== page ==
Berlin, Congress of
Berlin, Congress of, 1878, called by the signers of the Treaty of Paris of 1856 (see Paris, Congress of) to reconsider the terms of the Treaty of San Stefano, which Russia had forced on the Ottoman Empire earlier in 1878. Great Britain and Austria-Hungary were the powers most insistent on revision; Russia submitted the treaty to revision only after Great Britain threatened war and Bismarck had offered to mediate as "honest broker." He was chairman of the congress. Disraeli represented Great Britain; Count Andrássy, Austria-Hungary; William Henry Waddington, France; Aleksandr Gorchakov, Russia; Count Corti, Italy; and Alexander Karatheodori, the Ottomans. The agreements reached in the Treaty of Berlin and the accompanying British-Turkish pact deeply modified the Treaty of San Stefano. Montenegro, Serbia, and Romania were recognized as independent states; Romania, however, was forced to cede S Bessarabia to Russia in return for the less favored Dobruja. Greater Bulgaria, which had been created at San Stefano, was divided into N Bulgaria, a principality under nominal Ottoman suzerainty; Eastern Rumelia, to be governed, with certain autonomous rights, by a Christian appointee of the Ottoman emperor; and Macedonia (including Adrianople), under unrestricted Ottoman sovereignty. Bosnia and Herzegovina, original cause of the Russo-Turkish War of 1877–78, were assigned to Austria-Hungary for administration and military occupation. In Asia, Russia acquired Ardahan, Batum, and Kars from the Ottomans. Cyprus was to be under temporary occupation by Great Britain through a separate agreement, and Crete was promised constitutional government. Other provisions included an important rectification of the Greco-Ottoman boundary, the demilitarization of the lower Danube, and the protection of the Armenians and other religious minorities in Turkey. Russia was antagonized by Bismarck's handling of the conference, thereby bringing to an end the first Three Emperors' League.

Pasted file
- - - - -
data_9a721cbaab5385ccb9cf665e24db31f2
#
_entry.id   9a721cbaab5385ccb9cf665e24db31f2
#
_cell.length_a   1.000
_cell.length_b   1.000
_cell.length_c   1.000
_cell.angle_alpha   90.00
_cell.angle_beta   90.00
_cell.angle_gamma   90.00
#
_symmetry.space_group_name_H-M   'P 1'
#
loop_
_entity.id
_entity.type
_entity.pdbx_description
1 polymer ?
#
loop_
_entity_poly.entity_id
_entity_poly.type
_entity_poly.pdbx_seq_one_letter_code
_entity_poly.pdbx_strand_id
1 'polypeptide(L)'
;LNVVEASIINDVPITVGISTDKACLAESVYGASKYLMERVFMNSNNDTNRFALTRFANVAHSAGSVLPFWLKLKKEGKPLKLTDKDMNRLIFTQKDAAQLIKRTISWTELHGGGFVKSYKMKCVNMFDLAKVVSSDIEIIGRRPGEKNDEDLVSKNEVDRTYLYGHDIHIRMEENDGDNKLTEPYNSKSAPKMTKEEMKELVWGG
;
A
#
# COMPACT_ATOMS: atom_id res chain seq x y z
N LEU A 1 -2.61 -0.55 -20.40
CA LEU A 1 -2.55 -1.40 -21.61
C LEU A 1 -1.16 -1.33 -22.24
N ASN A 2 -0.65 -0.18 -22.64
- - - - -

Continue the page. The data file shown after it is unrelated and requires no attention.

See R. Albrecht-Carrié, The Concert of Europe (1968).
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